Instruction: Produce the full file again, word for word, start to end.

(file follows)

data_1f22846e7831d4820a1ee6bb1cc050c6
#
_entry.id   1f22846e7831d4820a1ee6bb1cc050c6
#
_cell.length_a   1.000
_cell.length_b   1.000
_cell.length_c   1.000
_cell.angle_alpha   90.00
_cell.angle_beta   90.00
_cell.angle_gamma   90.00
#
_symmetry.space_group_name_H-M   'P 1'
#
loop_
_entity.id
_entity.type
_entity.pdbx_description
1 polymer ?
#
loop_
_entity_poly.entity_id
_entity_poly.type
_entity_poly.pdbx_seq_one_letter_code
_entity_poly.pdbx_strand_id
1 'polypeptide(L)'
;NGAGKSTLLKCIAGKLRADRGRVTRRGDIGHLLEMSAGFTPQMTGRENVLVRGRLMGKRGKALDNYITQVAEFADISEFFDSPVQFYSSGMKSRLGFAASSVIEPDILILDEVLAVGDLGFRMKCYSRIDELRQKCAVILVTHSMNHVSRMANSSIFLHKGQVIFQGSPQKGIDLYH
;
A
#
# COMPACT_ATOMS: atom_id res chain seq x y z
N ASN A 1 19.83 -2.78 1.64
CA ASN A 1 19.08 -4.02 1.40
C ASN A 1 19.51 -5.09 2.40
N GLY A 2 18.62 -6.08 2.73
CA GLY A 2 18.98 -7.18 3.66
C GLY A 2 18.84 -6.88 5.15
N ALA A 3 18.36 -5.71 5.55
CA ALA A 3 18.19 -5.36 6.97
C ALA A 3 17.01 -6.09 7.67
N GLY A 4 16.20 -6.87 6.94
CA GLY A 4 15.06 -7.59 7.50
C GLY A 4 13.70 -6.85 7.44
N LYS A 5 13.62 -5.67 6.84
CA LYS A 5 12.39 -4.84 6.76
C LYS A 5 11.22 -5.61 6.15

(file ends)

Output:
data_1f22846e7831d4820a1ee6bb1cc050c6
#
_entry.id   1f22846e7831d4820a1ee6bb1cc050c6
#
_cell.length_a   1.000
_cell.length_b   1.000
_cell.length_c   1.000
_cell.angle_alpha   90.00
_cell.angle_beta   90.00
_cell.angle_gamma   90.00
#
_symmetry.space_group_name_H-M   'P 1'
#
loop_
_entity.id
_entity.type
_entity.pdbx_description
1 polymer ?
#
loop_
_entity_poly.entity_id
_entity_poly.type
_entity_poly.pdbx_seq_one_letter_code
_entity_poly.pdbx_strand_id
1 'polypeptide(L)'
;NGAGKSTLLKCIAGKLRADRGRVTRRGDIGHLLEMSAGFTPQMTGRENVLVRGRLMGKRGKALDNYITQVAEFADISEFFDSPVQFYSSGMKSRLGFAASSVIEPDILILDEVLAVGDLGFRMKCYSRIDELRQKCAVILVTHSMNHVSRMANSSIFLHKGQVIFQGSPQKGIDLYH
;
A
#
# COMPACT_ATOMS: atom_id res chain seq x y z
N ASN A 1 19.83 -2.78 1.64
CA ASN A 1 19.08 -4.02 1.40
C ASN A 1 19.51 -5.09 2.40
N GLY A 2 18.62 -6.08 2.73
CA GLY A 2 18.98 -7.18 3.66
C GLY A 2 18.84 -6.88 5.15
N ALA A 3 18.36 -5.71 5.55
CA ALA A 3 18.19 -5.36 6.97
C ALA A 3 17.01 -6.09 7.67
N GLY A 4 16.20 -6.87 6.94
CA GLY A 4 15.06 -7.59 7.50
C GLY A 4 13.70 -6.85 7.44
N LYS A 5 13.62 -5.67 6.84
CA LYS A 5 12.39 -4.84 6.76
C LYS A 5 11.22 -5.61 6.15